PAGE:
- Understand analogic amplification and how affect coordinates reactions with the stimuli that trigger them.
- Be able to discuss how differences in innate reactivity to stimuli might produce different personality types.
EA, “Modification in the Theory,” pp. 86-96.
AIC III-IV, “Affect as Analogic Amplification,” Chapter 24, SuperVolume II, pp. 619-629.
TT, David McShane, “Nature of Analog Amplification,” 29 January 1998.
Bulletin, v4, #3-4, 1994, Joseph M. Dubey, “Predatory Detachment and the Stimulus Gradient Threshold,” pp. 38-41.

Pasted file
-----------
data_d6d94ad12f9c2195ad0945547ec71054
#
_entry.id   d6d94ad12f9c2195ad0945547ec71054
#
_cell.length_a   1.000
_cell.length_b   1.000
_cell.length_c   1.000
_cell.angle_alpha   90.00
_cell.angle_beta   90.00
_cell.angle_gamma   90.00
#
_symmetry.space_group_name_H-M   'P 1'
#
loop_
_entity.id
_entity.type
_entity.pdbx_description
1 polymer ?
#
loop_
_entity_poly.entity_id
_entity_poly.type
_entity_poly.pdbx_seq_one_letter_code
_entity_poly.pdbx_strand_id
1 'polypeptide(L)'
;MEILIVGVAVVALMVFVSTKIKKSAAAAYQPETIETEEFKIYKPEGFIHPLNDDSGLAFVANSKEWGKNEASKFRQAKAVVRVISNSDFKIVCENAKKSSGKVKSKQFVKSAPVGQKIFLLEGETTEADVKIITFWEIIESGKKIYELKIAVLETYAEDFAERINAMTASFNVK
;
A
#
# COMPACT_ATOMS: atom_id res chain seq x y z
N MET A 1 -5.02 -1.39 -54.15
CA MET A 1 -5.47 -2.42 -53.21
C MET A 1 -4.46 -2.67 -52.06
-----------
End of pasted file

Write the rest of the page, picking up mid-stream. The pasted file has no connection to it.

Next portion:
Bulletin, v2, #2, 1995, Ronald R. Koegler, “Affect Theory and the Psychiatric Evaluation: Lowering the Empathic Wall,” pp. 17-19.
- How did Tomkins modify his theory? Why did he believe it was necessary?
- What is analogic amplification?
- What is the locus of affect?
- Why are we not more aware of affect if it’s so important?
- How does affect influence response? Is the influence a cause and effect? (For example, “I was angry, so I hit him.”)
- How does Dubey apply Tomkins’s theory to ADD/ADHD?
- For most people, distress and fear in another trigger compassion or the same affects.
- What emotions get triggered in a predator observing these affects?
- What is an “inverse empathic” response?
- What is the empathic wall?